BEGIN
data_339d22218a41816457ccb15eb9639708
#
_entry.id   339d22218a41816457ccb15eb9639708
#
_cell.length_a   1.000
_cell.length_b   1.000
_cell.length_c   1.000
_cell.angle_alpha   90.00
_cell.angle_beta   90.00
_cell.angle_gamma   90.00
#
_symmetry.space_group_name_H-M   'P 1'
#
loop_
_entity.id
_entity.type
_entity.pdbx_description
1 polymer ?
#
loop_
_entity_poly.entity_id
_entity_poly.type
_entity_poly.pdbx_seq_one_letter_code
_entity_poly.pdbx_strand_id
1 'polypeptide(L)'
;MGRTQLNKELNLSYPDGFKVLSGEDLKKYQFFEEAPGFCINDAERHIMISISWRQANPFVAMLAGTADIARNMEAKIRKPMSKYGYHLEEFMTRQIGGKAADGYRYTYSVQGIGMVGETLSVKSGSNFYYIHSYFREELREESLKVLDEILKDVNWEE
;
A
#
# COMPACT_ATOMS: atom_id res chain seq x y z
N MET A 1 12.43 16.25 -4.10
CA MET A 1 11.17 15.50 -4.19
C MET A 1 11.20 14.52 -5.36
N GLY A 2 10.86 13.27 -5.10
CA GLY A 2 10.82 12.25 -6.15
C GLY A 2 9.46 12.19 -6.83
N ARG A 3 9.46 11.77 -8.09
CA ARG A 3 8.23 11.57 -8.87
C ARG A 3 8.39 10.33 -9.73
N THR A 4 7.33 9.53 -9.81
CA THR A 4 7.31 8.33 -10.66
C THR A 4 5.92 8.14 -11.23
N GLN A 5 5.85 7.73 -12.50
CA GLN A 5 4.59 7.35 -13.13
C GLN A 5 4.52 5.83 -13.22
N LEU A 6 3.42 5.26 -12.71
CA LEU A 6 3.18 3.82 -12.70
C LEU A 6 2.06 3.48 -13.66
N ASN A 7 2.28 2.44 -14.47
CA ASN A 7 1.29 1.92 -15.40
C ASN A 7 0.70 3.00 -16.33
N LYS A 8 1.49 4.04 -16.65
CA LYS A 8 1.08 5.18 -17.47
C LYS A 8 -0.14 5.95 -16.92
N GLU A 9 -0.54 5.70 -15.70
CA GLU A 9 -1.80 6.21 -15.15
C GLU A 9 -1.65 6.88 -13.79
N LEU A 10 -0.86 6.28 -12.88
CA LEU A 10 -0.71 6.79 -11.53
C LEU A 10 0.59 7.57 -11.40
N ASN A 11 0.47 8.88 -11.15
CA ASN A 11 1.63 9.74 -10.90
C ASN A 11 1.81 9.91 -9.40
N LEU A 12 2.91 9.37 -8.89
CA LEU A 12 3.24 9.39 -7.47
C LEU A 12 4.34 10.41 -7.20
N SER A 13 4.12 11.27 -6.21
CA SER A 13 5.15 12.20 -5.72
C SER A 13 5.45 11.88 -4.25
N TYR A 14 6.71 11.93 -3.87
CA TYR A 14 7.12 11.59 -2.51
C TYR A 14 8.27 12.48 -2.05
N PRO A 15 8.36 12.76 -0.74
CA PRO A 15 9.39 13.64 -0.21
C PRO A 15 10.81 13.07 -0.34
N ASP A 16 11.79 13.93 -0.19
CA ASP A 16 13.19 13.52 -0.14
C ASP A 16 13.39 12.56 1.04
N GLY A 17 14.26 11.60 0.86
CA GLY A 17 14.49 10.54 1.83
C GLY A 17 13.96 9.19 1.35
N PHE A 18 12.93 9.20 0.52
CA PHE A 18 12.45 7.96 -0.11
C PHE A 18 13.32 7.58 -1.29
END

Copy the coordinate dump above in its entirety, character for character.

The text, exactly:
data_339d22218a41816457ccb15eb9639708
#
_entry.id   339d22218a41816457ccb15eb9639708
#
_cell.length_a   1.000
_cell.length_b   1.000
_cell.length_c   1.000
_cell.angle_alpha   90.00
_cell.angle_beta   90.00
_cell.angle_gamma   90.00
#
_symmetry.space_group_name_H-M   'P 1'
#
loop_
_entity.id
_entity.type
_entity.pdbx_description
1 polymer ?
#
loop_
_entity_poly.entity_id
_entity_poly.type
_entity_poly.pdbx_seq_one_letter_code
_entity_poly.pdbx_strand_id
1 'polypeptide(L)'
;MGRTQLNKELNLSYPDGFKVLSGEDLKKYQFFEEAPGFCINDAERHIMISISWRQANPFVAMLAGTADIARNMEAKIRKPMSKYGYHLEEFMTRQIGGKAADGYRYTYSVQGIGMVGETLSVKSGSNFYYIHSYFREELREESLKVLDEILKDVNWEE
;
A
#
# COMPACT_ATOMS: atom_id res chain seq x y z
N MET A 1 12.43 16.25 -4.10
CA MET A 1 11.17 15.50 -4.19
C MET A 1 11.20 14.52 -5.36
N GLY A 2 10.86 13.27 -5.10
CA GLY A 2 10.82 12.25 -6.15
C GLY A 2 9.46 12.19 -6.83
N ARG A 3 9.46 11.77 -8.09
CA ARG A 3 8.23 11.57 -8.87
C ARG A 3 8.39 10.33 -9.73
N THR A 4 7.33 9.53 -9.81
CA THR A 4 7.31 8.33 -10.66
C THR A 4 5.92 8.14 -11.23
N GLN A 5 5.85 7.73 -12.50
CA GLN A 5 4.59 7.35 -13.13
C GLN A 5 4.52 5.83 -13.22
N LEU A 6 3.42 5.26 -12.71
CA LEU A 6 3.18 3.82 -12.70
C LEU A 6 2.06 3.48 -13.66
N ASN A 7 2.28 2.44 -14.47
CA ASN A 7 1.29 1.92 -15.40
C ASN A 7 0.70 3.00 -16.33
N LYS A 8 1.49 4.04 -16.65
CA LYS A 8 1.08 5.18 -17.47
C LYS A 8 -0.14 5.95 -16.92
N GLU A 9 -0.54 5.70 -15.70
CA GLU A 9 -1.80 6.21 -15.15
C GLU A 9 -1.65 6.88 -13.79
N LEU A 10 -0.86 6.28 -12.88
CA LEU A 10 -0.71 6.79 -11.53
C LEU A 10 0.59 7.57 -11.40
N ASN A 11 0.47 8.88 -11.15
CA ASN A 11 1.63 9.74 -10.90
C ASN A 11 1.81 9.91 -9.40
N LEU A 12 2.91 9.37 -8.89
CA LEU A 12 3.24 9.39 -7.47
C LEU A 12 4.34 10.41 -7.20
N SER A 13 4.12 11.27 -6.21
CA SER A 13 5.15 12.20 -5.72
C SER A 13 5.45 11.88 -4.25
N TYR A 14 6.71 11.93 -3.87
CA TYR A 14 7.12 11.59 -2.51
C TYR A 14 8.27 12.48 -2.05
N PRO A 15 8.36 12.76 -0.74
CA PRO A 15 9.39 13.64 -0.21
C PRO A 15 10.81 13.07 -0.34
N ASP A 16 11.79 13.93 -0.19
CA ASP A 16 13.19 13.52 -0.14
C ASP A 16 13.39 12.56 1.04
N GLY A 17 14.26 11.60 0.86
CA GLY A 17 14.49 10.54 1.83
C GLY A 17 13.96 9.19 1.35
N PHE A 18 12.93 9.20 0.52
CA PHE A 18 12.45 7.96 -0.11
C PHE A 18 13.32 7.58 -1.29